CivilWarLand in Bad Decline: Stories and a Novella

BOOK: CivilWarLand in Bad Decline: Stories and a Novella
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CivilWarLand in Bad Decline
is a work of fiction. Names, characters, places, and incidents are the products of the author’s imagination or are used fictitiously. Any resemblance to actual events, locales, or persons, living or dead, is entirely coincidental.)

2012 Random House eBook Edition

Copyright © 1996 by George Saunders
Author’s note © 2012 by George Saunders
Introduction © 2012 by Joshua Ferris
Excerpt from Tenth of December copyright © 2012 by George Saunders.

All rights reserved.

Published in the United States by Random House, an imprint of The Random House Publishing Group, a division of Random House, Inc., New York.

R
ANDOM
H
OUSE
and colophon are trademarks of Random House, Inc.

Originally published in hardcover and in different form in the United States by Random House, an imprint of The Random House Publishing Group, a division of Random House, Inc., in 1996.

eISBN: 978-0-307-82222-2

www.atrandom.com

v3.1

Introduction

By Joshua Ferris

George Saunders doesn’t need an introduction. He’s not a dead guy whose work was and remains difficult to read. He’s not toiling away in obscurity or translated from the Chamicuro. He’s the future of American short fiction and has been for about fifteen years. He publishes in
The New Yorker
like Cheever and Updike used to publish in
The New Yorker.
He has won a MacArthur grant and a Guggenheim fellowship, four National Magazine Awards, and even something called the World Fantasy Award. I bet Cheever and Updike never won the World Fantasy Award. The man himself has appeared on
The Colbert Report
and the
Late Show with David Letterman.
He’s practically a celebrity, and you don’t find many of those in the literary world these days.

Nevertheless, on May 24, 2012, at 3:07
P.M.
, I received an email from an editor at Random House that read, in part, “We’re publishing an ebook of
CivilWarLand in Bad Decline
in November (it exists only in paperback now)… [and] I wanted to ask if you would consider writing a short intro to it.” I happened to be online when the email came in, and without giving too much consideration to what I might say, or to the compositional challenges inherent even in a short introduction, I replied seven minutes later, at 3:14
P.M.
, unequivocally: “Done. Give me the due date. Totally psyched.”

And I was totally psyched, continue to be totally psyched, even as now, sitting down to write, I realize that Saunders needs no introduction, and yet I’m responsible for writing an introduction. Whatever I do or do not say about him will be secondary and beside the point, especially confined as it must be to one modest introduction and to only one of Saunders’s collections,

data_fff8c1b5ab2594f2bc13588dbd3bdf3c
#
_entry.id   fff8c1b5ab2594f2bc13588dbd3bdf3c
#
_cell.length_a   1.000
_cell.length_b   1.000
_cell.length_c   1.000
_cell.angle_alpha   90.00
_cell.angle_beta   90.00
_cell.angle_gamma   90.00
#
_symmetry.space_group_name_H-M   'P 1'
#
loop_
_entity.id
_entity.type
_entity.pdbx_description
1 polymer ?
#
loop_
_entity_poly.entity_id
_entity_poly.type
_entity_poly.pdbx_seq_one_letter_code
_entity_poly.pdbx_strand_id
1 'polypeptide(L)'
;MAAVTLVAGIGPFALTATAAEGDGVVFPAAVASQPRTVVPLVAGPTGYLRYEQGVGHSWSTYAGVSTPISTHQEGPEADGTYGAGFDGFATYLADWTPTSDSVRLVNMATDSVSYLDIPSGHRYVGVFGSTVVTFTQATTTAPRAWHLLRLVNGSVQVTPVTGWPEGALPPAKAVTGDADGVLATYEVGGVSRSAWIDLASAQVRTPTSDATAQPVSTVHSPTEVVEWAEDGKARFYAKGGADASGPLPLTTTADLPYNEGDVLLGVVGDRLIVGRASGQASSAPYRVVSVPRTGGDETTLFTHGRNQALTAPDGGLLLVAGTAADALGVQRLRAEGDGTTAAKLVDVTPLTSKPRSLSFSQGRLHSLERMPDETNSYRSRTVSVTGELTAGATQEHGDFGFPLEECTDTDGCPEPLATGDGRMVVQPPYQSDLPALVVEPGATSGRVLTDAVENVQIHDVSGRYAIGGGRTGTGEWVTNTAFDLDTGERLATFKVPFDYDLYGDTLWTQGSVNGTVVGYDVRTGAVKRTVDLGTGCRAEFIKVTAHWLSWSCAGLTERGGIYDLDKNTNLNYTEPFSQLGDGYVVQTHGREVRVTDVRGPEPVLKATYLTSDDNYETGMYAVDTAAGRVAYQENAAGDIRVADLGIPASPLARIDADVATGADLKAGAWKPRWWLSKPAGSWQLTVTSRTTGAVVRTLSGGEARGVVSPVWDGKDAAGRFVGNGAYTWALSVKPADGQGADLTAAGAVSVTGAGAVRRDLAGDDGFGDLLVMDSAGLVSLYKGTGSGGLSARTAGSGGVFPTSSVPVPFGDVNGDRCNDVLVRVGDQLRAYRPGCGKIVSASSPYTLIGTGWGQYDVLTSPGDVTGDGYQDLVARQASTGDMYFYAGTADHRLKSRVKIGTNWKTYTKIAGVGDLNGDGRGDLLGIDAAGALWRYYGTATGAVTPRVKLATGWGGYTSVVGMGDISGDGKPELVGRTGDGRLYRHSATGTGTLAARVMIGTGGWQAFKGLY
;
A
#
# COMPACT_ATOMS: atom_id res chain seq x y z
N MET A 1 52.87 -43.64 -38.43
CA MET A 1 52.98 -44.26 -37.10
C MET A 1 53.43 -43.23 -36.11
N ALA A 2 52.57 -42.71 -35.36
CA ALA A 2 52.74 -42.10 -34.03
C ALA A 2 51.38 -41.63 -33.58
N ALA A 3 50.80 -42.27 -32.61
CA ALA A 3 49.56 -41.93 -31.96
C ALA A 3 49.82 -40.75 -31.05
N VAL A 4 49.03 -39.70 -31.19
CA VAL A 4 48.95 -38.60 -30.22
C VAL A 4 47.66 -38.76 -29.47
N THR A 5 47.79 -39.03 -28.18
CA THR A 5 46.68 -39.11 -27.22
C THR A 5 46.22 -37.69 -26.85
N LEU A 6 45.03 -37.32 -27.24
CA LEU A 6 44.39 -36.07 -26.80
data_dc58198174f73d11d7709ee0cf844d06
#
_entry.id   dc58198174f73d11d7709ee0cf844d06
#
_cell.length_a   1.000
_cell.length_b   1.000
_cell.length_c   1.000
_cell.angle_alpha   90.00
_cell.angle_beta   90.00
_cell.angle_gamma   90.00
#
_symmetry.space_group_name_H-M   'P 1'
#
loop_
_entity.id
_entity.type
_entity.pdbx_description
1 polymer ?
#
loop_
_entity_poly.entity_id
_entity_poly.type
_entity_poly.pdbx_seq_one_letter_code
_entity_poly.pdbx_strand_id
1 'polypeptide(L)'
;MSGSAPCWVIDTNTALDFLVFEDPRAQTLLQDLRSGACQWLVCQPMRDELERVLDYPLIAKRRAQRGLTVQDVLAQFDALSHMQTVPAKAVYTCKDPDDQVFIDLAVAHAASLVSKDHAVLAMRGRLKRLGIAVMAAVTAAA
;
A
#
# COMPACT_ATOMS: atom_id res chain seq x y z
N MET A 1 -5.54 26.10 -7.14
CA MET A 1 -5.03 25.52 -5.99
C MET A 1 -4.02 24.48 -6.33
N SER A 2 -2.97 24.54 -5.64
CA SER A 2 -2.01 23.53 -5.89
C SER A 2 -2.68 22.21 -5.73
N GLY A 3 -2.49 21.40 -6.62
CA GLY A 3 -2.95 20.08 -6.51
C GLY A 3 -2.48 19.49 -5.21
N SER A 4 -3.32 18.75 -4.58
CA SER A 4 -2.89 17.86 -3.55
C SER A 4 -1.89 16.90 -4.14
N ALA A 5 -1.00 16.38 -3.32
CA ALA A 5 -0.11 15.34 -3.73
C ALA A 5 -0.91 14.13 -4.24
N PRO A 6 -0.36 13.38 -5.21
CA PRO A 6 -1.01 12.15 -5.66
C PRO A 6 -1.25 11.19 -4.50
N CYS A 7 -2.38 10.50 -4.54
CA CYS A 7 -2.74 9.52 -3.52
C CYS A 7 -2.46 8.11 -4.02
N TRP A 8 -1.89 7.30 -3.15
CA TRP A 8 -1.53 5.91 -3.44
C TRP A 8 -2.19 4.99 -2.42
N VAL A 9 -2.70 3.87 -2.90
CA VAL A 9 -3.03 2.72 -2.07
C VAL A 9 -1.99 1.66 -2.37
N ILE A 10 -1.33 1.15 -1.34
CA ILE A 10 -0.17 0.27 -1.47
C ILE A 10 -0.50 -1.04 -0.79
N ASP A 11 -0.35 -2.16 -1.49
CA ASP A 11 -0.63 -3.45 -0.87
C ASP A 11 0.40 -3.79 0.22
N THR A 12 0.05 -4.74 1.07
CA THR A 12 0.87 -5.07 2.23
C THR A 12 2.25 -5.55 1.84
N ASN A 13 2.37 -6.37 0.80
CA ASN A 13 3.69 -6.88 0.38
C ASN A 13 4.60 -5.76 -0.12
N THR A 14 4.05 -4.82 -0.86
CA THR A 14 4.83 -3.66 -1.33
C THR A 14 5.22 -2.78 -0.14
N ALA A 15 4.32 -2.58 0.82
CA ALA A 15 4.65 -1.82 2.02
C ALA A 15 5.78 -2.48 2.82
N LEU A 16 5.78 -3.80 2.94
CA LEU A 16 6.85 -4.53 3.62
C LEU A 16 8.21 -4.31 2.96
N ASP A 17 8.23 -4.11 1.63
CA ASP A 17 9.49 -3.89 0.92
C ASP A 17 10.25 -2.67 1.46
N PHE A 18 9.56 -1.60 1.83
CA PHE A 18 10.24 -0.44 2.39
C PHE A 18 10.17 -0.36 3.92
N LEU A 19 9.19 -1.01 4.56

CivilWarLand in Bad Decline,
his first, published in 1996 and never out of print, still as fresh now as then, still as wholly original and startling and unsettling as it was then, when I was working as a clerk in a bookstore, broke, miserable, and desperate, and picked it up and couldn’t put it down again. And I sort of knew this when the Random House email came in, at 3:07
P.M.
, with me online and capable of responding at 3:09 or even 3:08, or even in the same minute as the email was sent. In the back of my mind, I knew that Saunders needed no introduction and that the collection, seven pieces in all—six stories and one novella—also needed no introduction, no clarification or commentary, because it remains as perfectly capable of conveying everything that’s necessary in and of itself. I knew in the back of my mind that enthusiasm is never sufficient reason to agree to write anything—that the greater my enthusiasm, in fact, the more vital it is for me to demur, because all that needs to be said has already been said by the work about which I feel enthusiastic. The work that stirs the greatest passion is also the work that creates around it the greatest silence, the strongest imperative to stand back and admire and let others admire, without interfering. I knew that an introduction would not allow me to adequately flesh out the many thoughts I’ve had about Saunders and his work since I read him as a clerk in a bookstore. It might not even allow me to flesh out what is, in this one collection, both immediately winning—the humor, the heart—and what remains more obscure and subterranean, like the layers of irony he uses in the title story alone, one centered around a history-themed theme park where one “good” war (the Civil War) is ultimately destroyed by one of our “bad” wars (Vietnam).